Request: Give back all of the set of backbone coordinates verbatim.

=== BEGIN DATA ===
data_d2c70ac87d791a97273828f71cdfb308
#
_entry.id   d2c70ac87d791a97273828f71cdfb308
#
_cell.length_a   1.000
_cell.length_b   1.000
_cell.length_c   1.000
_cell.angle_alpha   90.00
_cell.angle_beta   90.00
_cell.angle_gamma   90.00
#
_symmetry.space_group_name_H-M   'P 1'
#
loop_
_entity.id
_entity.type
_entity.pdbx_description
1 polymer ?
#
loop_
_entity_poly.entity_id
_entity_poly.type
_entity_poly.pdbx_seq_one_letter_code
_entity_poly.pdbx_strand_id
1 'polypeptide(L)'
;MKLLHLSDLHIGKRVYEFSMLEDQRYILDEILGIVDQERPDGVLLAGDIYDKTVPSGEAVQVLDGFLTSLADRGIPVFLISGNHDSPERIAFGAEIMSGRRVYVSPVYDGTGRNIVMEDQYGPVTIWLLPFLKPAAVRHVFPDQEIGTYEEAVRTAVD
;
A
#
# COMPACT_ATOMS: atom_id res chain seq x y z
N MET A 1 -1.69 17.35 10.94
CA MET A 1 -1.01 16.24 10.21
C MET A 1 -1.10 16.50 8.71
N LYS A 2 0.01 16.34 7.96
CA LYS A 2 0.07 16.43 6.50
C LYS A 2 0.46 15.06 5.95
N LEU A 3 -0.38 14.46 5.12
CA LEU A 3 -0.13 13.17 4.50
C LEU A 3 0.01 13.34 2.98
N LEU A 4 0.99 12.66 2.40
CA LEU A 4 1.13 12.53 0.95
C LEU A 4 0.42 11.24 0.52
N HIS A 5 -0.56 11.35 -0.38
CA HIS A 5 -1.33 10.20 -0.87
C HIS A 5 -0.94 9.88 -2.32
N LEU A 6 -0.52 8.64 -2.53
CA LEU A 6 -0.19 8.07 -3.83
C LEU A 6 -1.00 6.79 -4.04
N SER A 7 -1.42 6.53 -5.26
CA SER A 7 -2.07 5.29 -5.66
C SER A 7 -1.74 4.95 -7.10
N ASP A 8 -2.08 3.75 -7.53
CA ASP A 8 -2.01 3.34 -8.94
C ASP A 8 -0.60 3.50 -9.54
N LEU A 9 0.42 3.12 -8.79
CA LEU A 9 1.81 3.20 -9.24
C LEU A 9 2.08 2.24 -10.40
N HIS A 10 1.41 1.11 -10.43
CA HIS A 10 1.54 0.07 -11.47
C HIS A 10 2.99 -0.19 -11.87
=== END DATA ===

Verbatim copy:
data_d2c70ac87d791a97273828f71cdfb308
#
_entry.id   d2c70ac87d791a97273828f71cdfb308
#
_cell.length_a   1.000
_cell.length_b   1.000
_cell.length_c   1.000
_cell.angle_alpha   90.00
_cell.angle_beta   90.00
_cell.angle_gamma   90.00
#
_symmetry.space_group_name_H-M   'P 1'
#
loop_
_entity.id
_entity.type
_entity.pdbx_description
1 polymer ?
#
loop_
_entity_poly.entity_id
_entity_poly.type
_entity_poly.pdbx_seq_one_letter_code
_entity_poly.pdbx_strand_id
1 'polypeptide(L)'
;MKLLHLSDLHIGKRVYEFSMLEDQRYILDEILGIVDQERPDGVLLAGDIYDKTVPSGEAVQVLDGFLTSLADRGIPVFLISGNHDSPERIAFGAEIMSGRRVYVSPVYDGTGRNIVMEDQYGPVTIWLLPFLKPAAVRHVFPDQEIGTYEEAVRTAVD
;
A
#
# COMPACT_ATOMS: atom_id res chain seq x y z
N MET A 1 -1.69 17.35 10.94
CA MET A 1 -1.01 16.24 10.21
C MET A 1 -1.10 16.50 8.71
N LYS A 2 0.01 16.34 7.96
CA LYS A 2 0.07 16.43 6.50
C LYS A 2 0.46 15.06 5.95
N LEU A 3 -0.38 14.46 5.12
CA LEU A 3 -0.13 13.17 4.50
C LEU A 3 0.01 13.34 2.98
N LEU A 4 0.99 12.66 2.40
CA LEU A 4 1.13 12.53 0.95
C LEU A 4 0.42 11.24 0.52
N HIS A 5 -0.56 11.35 -0.38
CA HIS A 5 -1.33 10.20 -0.87
C HIS A 5 -0.94 9.88 -2.32
N LEU A 6 -0.52 8.64 -2.53
CA LEU A 6 -0.19 8.07 -3.83
C LEU A 6 -1.00 6.79 -4.04
N SER A 7 -1.42 6.53 -5.26
CA SER A 7 -2.07 5.29 -5.66
C SER A 7 -1.74 4.95 -7.10
N ASP A 8 -2.08 3.75 -7.53
CA ASP A 8 -2.01 3.34 -8.94
C ASP A 8 -0.60 3.50 -9.54
N LEU A 9 0.42 3.12 -8.79
CA LEU A 9 1.81 3.20 -9.24
C LEU A 9 2.08 2.24 -10.40
N HIS A 10 1.41 1.11 -10.43
CA HIS A 10 1.54 0.07 -11.47
C HIS A 10 2.99 -0.19 -11.87